Is there no stopping the ‘Caveman’ Conrad Stoltz on the hunt for his next XTERRA World Championship

Photo Credit: / Markus Berger

Fighting for Five: Conrad Stoltz on the hunt for his next XTERRA World Championship

He has the resting heart rate of a bear in hibernation but the VO2 max to rival any elite athlete. He’s run, swam and pedaled through more (and more gruesome) injuries than he can remember. But he’s not Superman – he’s the Caveman. 39-year-old Conrad Stoltz is one of the most recognized and decorated triathletes there is – and with good reason.

Photo Credit: / Markus Berger

Photo Credit: / Markus Berger

With 20-plus years of racing experience as a professional, he has 50 XTERRA career wins and is a four-time XTERRA World Champion. He also has three ITU Cross Tri World Titles and is a two-time Olympic triathlete.

“The first year I did the XTERRA World Championships in Maui, I won it by 10 minutes,” says Stoltz. “It felt so easy, I told myself I was going to win this thing five times in a row.”

That was in 2001. Since then, the Suunto ambassador and South African athlete has had many trials and tribulations in his quest for 5 World titles on this course littered with sharp lava rocks and Kiawe thorns: flat tires, mechanicals and crashes turned the ‘five titles in a row’ into four very very tough XTERRA Championship wins.

Born and raised in South Africa, Stoltz started his racing career at age eight when he raced track and field and BMX. By age 14, he had raced his first triathlon and subsequently turned pro upon graduating from high school.

His early years as a pro athlete were far from glamorous. “I slept on benches and in a Police station (willingly) before a race and I’ve won races on cheap, borrowed bikes.”


It’s this hand-to-mouth lifestyle combined with a reputation for being hard on equipment that earned him the nickname ‘the Caveman’. He got into XTERRA after the Sydney Olympics in 2000.

Photo Credit: / Markus Berger

Photo Credit: / Markus Berger

“After Sydney I was a bit burnt out and thought I’d just do one or two just to clear my head for fun. But I fell in love after my first race. “I’d been racing tri since 1988 and it boils down to how much pain you can take — you just go as fast as possible. But with XTERRA there’s a whole lot more to it. For a start the courses vary hugely, from volcanic beaches in Hawaii to the mountains of the Alps to the forests of Brazil.

”That adds a new strategy to it, from your suspension set-up to what tires you select. Some courses take 4-5 rides to memorize. But the technical aspect is what makes it interesting. Along with the lactic acid you get a lot of adrenaline and that’s what makes it fun.”

Stoltz continued to compete at both disciplines for a few years but after participating in the Athens Olympics he chose to focus on XTERRA.

So far, that self-promised fifth title looks tantalisingly in sight. ”It’s been a great season,“ says Stoltz.

However, it didn’t start out that way. Although famous for his ability to ride through pain, he suffered an injury that nearly derailed his plans.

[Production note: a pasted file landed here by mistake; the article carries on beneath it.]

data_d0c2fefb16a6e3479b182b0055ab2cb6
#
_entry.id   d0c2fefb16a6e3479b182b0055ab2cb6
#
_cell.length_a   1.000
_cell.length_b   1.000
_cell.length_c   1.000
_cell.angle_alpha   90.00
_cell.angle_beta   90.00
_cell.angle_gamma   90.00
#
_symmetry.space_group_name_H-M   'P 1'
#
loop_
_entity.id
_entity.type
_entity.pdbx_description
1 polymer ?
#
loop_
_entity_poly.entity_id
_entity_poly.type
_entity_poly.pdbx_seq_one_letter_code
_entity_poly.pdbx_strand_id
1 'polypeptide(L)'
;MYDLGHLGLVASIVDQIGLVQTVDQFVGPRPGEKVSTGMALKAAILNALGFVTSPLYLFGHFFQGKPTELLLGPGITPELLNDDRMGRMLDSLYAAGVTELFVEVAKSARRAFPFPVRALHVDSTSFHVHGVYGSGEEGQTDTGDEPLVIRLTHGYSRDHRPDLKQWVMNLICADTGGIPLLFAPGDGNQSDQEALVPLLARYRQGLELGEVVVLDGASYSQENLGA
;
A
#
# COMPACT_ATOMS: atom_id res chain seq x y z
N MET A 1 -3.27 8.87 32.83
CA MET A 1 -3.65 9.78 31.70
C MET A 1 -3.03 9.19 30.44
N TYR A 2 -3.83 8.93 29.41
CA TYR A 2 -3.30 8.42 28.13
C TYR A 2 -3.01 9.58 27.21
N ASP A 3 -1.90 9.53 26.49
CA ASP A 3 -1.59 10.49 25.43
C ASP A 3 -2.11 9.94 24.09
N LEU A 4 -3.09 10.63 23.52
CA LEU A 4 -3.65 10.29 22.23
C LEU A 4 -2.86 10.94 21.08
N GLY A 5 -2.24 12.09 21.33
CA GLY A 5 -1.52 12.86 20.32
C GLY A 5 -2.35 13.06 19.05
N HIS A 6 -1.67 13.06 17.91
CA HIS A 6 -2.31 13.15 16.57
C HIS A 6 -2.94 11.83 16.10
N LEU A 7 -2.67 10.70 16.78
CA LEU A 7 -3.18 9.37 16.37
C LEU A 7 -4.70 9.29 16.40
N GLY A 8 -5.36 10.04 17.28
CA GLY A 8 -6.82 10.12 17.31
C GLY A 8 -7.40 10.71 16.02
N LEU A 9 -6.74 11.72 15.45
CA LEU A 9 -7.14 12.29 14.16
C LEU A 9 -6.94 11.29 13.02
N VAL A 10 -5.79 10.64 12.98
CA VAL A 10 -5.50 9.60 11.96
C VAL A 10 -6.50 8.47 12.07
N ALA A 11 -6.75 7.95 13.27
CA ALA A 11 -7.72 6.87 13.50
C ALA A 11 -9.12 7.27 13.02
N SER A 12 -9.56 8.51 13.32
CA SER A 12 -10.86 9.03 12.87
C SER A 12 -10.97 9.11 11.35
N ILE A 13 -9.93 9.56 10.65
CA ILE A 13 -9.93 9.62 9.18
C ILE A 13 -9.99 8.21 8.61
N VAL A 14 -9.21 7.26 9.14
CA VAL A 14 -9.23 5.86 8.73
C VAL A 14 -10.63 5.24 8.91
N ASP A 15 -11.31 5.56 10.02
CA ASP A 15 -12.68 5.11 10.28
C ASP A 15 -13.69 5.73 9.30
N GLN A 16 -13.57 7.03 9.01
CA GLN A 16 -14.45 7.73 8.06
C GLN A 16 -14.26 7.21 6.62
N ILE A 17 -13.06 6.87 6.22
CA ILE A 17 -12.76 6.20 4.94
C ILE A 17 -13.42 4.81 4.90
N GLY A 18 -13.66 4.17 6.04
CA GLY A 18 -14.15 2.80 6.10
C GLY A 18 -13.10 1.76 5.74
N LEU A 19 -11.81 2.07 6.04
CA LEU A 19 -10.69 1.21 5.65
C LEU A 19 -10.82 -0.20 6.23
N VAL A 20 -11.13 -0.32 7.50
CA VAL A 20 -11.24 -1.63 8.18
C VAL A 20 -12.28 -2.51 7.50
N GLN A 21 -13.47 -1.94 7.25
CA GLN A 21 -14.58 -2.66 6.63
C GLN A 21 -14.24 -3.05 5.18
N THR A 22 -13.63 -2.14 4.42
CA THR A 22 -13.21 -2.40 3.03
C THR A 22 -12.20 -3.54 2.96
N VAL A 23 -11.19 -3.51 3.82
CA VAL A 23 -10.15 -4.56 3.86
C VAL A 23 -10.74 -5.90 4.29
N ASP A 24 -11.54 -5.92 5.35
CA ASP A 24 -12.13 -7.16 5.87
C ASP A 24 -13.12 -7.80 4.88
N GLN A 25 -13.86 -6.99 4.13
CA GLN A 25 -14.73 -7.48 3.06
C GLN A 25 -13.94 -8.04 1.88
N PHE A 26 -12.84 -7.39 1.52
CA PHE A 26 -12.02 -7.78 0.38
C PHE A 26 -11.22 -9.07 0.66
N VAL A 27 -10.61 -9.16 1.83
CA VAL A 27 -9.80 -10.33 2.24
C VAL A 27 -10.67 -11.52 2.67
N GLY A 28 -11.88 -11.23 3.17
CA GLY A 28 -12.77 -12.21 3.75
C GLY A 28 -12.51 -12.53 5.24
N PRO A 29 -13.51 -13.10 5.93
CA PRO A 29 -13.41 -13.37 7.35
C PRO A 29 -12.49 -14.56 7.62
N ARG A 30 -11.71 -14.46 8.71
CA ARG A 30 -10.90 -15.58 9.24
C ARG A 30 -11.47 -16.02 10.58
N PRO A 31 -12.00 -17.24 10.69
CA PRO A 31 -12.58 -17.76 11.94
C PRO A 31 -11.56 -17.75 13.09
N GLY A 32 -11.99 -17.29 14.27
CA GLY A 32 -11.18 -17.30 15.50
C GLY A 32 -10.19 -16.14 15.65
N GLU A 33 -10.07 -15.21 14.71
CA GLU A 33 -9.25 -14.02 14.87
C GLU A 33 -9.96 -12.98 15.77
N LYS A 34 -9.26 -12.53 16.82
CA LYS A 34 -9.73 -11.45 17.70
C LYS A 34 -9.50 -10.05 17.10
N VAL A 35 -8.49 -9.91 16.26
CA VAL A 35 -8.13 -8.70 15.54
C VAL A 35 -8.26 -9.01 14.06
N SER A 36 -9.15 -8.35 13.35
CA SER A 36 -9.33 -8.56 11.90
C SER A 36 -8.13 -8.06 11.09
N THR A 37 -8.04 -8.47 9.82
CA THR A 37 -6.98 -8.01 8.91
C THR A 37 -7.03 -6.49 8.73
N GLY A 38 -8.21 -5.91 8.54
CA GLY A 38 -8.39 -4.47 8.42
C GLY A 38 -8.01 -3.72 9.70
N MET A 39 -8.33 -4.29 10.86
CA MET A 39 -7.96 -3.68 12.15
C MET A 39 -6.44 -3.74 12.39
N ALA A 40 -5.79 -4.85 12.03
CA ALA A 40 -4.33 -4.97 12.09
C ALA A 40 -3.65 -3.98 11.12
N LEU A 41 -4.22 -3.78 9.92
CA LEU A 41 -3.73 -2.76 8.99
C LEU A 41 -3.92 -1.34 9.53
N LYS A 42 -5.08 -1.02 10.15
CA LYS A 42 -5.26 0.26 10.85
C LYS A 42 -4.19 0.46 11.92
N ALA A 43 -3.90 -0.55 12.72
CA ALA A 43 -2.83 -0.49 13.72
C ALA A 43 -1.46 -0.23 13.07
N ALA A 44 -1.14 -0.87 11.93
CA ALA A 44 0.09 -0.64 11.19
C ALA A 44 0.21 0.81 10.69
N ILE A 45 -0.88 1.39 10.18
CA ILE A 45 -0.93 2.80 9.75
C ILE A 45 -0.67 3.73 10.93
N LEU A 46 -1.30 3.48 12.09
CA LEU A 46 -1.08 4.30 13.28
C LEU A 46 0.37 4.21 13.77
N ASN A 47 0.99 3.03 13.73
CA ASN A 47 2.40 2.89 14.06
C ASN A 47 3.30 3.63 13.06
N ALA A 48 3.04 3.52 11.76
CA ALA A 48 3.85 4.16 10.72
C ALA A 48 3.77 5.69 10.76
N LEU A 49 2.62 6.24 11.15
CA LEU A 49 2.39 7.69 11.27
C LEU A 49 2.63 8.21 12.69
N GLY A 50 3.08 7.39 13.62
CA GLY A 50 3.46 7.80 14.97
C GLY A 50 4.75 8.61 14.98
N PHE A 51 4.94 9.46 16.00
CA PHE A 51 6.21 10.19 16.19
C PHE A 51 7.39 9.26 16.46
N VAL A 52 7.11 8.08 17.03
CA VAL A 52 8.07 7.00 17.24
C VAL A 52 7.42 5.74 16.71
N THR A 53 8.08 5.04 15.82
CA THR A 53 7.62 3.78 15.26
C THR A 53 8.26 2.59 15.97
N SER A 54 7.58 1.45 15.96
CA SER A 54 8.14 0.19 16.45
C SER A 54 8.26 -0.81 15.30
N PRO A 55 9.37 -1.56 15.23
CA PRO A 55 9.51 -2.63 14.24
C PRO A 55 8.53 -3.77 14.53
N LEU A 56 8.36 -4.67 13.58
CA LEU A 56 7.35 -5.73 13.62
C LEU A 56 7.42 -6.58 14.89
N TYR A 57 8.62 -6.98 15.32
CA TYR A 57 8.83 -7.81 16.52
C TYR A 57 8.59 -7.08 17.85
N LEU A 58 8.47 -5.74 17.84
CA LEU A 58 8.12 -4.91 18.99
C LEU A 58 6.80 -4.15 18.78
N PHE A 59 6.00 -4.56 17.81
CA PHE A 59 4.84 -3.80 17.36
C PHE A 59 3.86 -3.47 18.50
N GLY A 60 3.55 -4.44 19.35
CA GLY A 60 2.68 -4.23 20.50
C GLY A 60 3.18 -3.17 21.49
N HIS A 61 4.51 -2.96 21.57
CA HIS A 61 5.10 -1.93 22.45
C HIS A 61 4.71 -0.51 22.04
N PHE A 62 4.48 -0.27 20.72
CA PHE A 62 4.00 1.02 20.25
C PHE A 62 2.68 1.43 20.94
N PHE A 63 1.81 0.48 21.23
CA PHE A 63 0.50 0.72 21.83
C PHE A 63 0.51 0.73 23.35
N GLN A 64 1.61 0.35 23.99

“I cut my hand when I crashed in a dry river bed at the first XTERRA in Las Vegas,” he says. “I kept on racing, even though I was bleeding like crazy.”

Five stitches later and the tough triathlete was good to go, right? Not quite.

Photo Credit: / Markus Berger

Photo Credit: / Markus Berger

“The next week I raced the Cross Country and Short Track at Sea Otter Cycling festival and I simply couldn’t hold the bar properly. So I was sitting to one side, favoring a leg. The sacroiliac joint seized up, causing a severe calf injury at XTERRA Alabama. I should have stopped right away, but I ran three miles like that, worsening the injury even more.”

Eventually, however, the Caveman realized it was in his best long-term interest to throw in the towel. Pulling up was tough for Stoltz, who has been the US National XTERRA champion 10 times over the last twelve years. But it was the right decision.

He bounced back even stronger to win XTERRA Brazil, the ITU cross Tri World Title in Holland — the third time in a row — and in late July he won XTERRA Italy.

“Brazil was an extremely tough course,” he says. “There were some long sections where you had to carry your bike up 25% climbs and then there were 36% drops but it was a pretty comfortable win. In Holland I had a one minute lead coming off the bike and in the last 2km of the run I could ease up and enjoy the moment. But Italy was very tough for me. It was a very painful experience. I went into it a little wary of the other athletes but I pushed myself hard and in the end, I won by four minutes.”

All focus is now on this year’s XTERRA World Championships in Maui. To get there Stoltz has been following a vigorous training regime devised by his coach, Ian Rodger, which he follows with the help of the Suunto Ambit2 S GPS watch.

“It’s crucial that he’s able to monitor all my training from my swimming lap times to running pace so being able to see all my training on is vital.
“It’s also Caveman proof,” he jokes. “Some of my training takes place is some pretty wild places. Mud, salt water, crashes and bumps are routine.”

However he does it, Stoltz knows he has some serious preparation to do for his appointment with Maui. “The course is all about everything I’m not good at,” he says. “That means I’ve got to work even harder.”


DOB: 23 Oct 1973
HEIGHT: 6′ 2ft / 188cm
WEIGHT: 83kg
VO2: 76

Stoltz trains for approximately 23 hours a week but it’s all about the quality, not quantity. Here’s an example of some of his training sessions.

20x 100m @ 1’10 with 20 sec rest.
“It’s about 3.5km including warm up and warm down.”

warm up 15 mins @120bpm
45mins @ tempo 150-155bpm
10min cool down
“This work out is very beneficial to me.”

10x 5min hill repeats at 470w: 2.5-3hrs work-out in total.
“It’s a hard session.”



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